I don't have any problem with someone racing a replica in classic races, however if that terminology includes historic races I object. It depends on what event organisers are trying to achieve. Even at Goodwood Revival some of the bikes are not genuine. When as a spectator I pay a lot of money to buy a nostalgia trip, I feel cheated if the bikes are not genuine, authentic and original. My feeling is that at least once per year in Australia, preferably at a championship meeting we should do the complete nostalgia trip - fancy dress, bands, aeroplanes, open wheel racing cars, bikes - the lot and all genuine. For every other event the race classes should be based on technology and capacity differences with total disregard for the niceties of authenticity and date of manufacture. At present our historic racing rules apply to all 'historic meetings' - most of the bikes a non-genuine, if not outright cheaters. I love old motorcycles, however really dislike historic racing. There is nothing beautiful about it and you might as well watch the traffic on a freeway - makes as much sense. We even have some races which include post '62 two strokes along with manx Nortons, and the organisers can see nothing wrong with that. In many 'historic' races, after about one lap the leaders have lapped the tail-enders - you cannot sell that.
    In about two weeks the big meeting at Phillip Island will be on. The bikes are great to look at, and some of the racing will be good especially as the Yanks and Poms will probably be there to inspire our good guys. However I won't be there. I've actually seen excellent road racing during my lifetime, it rarely happens in Australia these days. Our mentality is wrong.
  14. Rohan


    Aug 26, 2010
    Good luck with that then - don't think I've ever even seen such a bike. !!
    Let alone a race bike version of that.

    Do you take your micrometer along, and measure the width of the pinstripes.
    And check that the air in the tyres is still correct mix for the period.
  15. wilkey113


    May 6, 2010
    I think it's pretty clear that you could care less about anything authentic. Your sarcasm is terrible. Why do you even get on the forum if you don't care about the originality of any of these bikes? Strangely, you seem to be hot on making it right with your own early Norton Dominator, as I've seen your thread. But if someone else mentions anything about a bike being right, and original, you like to crap on it.
    What's good for the goose isn't good for the gander, apparently.
  16. Rohan


    Aug 26, 2010
    I'll answer that by saying 2 things.

    Who in their right mind would go to a race meet and expect all the bikes present to be "genuine authentic original" ??
    That is just self-righteous twaddle.
    Blowups repairs and modifications are not allowed in racebikes ????
    ANYONE who has anything to do with race bikes would know that anything goes, and they are generally not original the moment they go out the factory door.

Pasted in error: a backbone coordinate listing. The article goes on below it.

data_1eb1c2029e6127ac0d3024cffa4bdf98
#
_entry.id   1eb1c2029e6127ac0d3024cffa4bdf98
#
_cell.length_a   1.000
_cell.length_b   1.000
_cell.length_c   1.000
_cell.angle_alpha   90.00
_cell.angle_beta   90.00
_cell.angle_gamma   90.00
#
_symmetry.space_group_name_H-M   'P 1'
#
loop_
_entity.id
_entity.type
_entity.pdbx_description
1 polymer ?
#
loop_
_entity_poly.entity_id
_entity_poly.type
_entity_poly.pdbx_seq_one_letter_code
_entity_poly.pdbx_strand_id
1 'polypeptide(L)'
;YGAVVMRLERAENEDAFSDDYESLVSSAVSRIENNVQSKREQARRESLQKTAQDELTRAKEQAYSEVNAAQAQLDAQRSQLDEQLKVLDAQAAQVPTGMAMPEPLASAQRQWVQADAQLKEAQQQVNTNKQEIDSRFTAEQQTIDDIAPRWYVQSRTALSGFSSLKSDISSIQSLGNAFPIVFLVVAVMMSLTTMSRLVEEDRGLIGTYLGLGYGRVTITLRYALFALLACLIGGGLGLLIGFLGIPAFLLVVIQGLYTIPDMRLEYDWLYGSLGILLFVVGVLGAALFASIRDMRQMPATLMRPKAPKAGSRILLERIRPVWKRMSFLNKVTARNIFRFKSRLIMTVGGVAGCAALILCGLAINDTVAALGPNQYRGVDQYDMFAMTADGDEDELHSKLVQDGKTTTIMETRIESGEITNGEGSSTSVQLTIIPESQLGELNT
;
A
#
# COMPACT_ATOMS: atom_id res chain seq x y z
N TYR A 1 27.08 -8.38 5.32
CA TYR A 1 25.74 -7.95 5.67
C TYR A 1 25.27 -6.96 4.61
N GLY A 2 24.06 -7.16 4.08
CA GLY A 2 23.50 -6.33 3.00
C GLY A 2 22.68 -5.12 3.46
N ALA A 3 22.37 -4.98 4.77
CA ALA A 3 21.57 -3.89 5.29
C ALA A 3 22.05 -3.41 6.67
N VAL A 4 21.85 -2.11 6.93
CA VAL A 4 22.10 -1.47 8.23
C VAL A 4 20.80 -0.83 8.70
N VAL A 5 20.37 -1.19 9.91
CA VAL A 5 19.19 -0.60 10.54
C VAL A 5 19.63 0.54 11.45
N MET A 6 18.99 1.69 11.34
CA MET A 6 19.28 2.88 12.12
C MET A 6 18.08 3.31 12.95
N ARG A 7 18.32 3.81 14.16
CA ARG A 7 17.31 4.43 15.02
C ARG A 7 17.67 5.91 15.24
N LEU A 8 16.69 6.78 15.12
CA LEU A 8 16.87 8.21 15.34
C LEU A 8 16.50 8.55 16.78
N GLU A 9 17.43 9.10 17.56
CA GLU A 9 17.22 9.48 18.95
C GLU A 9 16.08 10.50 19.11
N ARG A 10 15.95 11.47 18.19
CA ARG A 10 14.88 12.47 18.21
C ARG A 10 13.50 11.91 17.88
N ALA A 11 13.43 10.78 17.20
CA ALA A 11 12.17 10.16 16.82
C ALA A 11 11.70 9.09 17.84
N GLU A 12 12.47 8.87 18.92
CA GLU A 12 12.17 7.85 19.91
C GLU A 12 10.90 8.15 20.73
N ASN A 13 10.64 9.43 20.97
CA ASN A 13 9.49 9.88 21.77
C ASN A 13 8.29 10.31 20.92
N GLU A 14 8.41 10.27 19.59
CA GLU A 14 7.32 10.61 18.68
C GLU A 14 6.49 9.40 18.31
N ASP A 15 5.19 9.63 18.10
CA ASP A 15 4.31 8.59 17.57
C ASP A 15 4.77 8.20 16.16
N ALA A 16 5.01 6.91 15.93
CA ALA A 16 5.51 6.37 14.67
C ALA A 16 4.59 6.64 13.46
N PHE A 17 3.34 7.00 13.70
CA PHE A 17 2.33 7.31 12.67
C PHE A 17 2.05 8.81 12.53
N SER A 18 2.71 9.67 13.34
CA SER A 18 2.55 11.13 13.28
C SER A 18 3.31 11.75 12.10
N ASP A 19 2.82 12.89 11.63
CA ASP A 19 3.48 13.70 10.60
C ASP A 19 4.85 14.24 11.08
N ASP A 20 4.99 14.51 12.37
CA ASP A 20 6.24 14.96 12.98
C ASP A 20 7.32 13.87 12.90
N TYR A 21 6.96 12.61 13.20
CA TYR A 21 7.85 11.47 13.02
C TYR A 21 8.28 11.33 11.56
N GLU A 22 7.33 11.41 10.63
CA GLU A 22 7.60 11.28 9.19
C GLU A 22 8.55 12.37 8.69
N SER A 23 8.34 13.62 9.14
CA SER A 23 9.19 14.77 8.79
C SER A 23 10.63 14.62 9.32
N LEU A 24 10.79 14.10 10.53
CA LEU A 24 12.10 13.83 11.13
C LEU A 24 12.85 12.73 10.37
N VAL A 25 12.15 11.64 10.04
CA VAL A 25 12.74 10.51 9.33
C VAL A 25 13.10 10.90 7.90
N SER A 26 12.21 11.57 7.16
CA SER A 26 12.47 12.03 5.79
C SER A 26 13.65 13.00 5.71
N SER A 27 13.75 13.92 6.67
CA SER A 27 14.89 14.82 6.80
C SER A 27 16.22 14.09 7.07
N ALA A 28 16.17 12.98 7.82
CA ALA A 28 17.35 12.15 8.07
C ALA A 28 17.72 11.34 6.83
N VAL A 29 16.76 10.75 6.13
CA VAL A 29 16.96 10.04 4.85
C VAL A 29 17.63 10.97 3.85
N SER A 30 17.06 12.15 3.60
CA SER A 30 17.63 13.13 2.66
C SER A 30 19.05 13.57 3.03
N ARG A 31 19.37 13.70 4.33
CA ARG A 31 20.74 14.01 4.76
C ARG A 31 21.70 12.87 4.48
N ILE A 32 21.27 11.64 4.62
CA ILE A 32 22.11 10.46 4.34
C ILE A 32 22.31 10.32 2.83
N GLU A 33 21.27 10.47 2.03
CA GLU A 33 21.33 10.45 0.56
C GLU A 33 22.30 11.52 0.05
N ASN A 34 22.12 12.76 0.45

If folks didn't think they couldn't build a better mousetrap, we'd all still be riding penny farthings.

    And Aco, of all people, has a race bike that never even came out of a factory.
    And has said, variously here, that bikes should all be original, and that bikes should all be allowed to be highly modified, and all the variations in between.
    If that isn't confusing, then what is.
    Having a discussion here is like talking to a revolving door - we never know what will come out next.
  17. Rohan


    Aug 26, 2010
    While we are here, why not go for a wander through any bike museum we could care to nominate.
    And judge how many bikes are "genuine authentic original".

    Or even bikes owned by members on this board.
    Many of which have been proudly shown having mods and alterations done to them.
    And rightly so - they are their bikes, to do to as they see fit....
  18. 72Combat


    Jan 4, 2011
    I been talked into putting my BMWs on display at an upcoming Classic Bike show, where am I going to get 1973, 1974 and 1976 German air for the tyres from....? and one has a bright yellow battery.... :oops:
  19. wilkey113


    May 6, 2010
    I feel that the question is really more about if the bike is an original machine, and not about it being exactly as it left the factory. To me, a genuine bike that was built and raced, and modified during it's time, is still a genuine bike. Even if it's not 100% original, it's still genuine. Lots of bikes with actual important race history, had modifications made my tuners etc, over the years. Upgraded brakes, motor rebuilds and replacements, and the list goes on. Those are the bikes that I like to see. In fact, I'd rather see an as raced machine over one that's been restored and had it's history erased.

    I'm not talking about 100 point restoration, built back to exact factory spec. I'm only talking about race bikes as they existed back when they were current. And my same passion applies to production bikes as well.

    I simply don't place the same value onto a replica machine as I do an original. And I don't much like the upgrades that are made to machines beyond their time frame. Pretty simple. I'm not mad at any of these old bikes. I like them all, and their owners can certainly make changes as they desire. But I think it's good that we celebrate genuine machines and preserve them at any chance we have.

    So to me, the details are important.
  20. Rohan


    Aug 26, 2010
    There goes the neighbourhood....

    I'd comment that I still have the original oem battery out of a 73 850.
    It says proudly on the side - NORTON Yuasa Made in Japan.
    Who'd a thunk...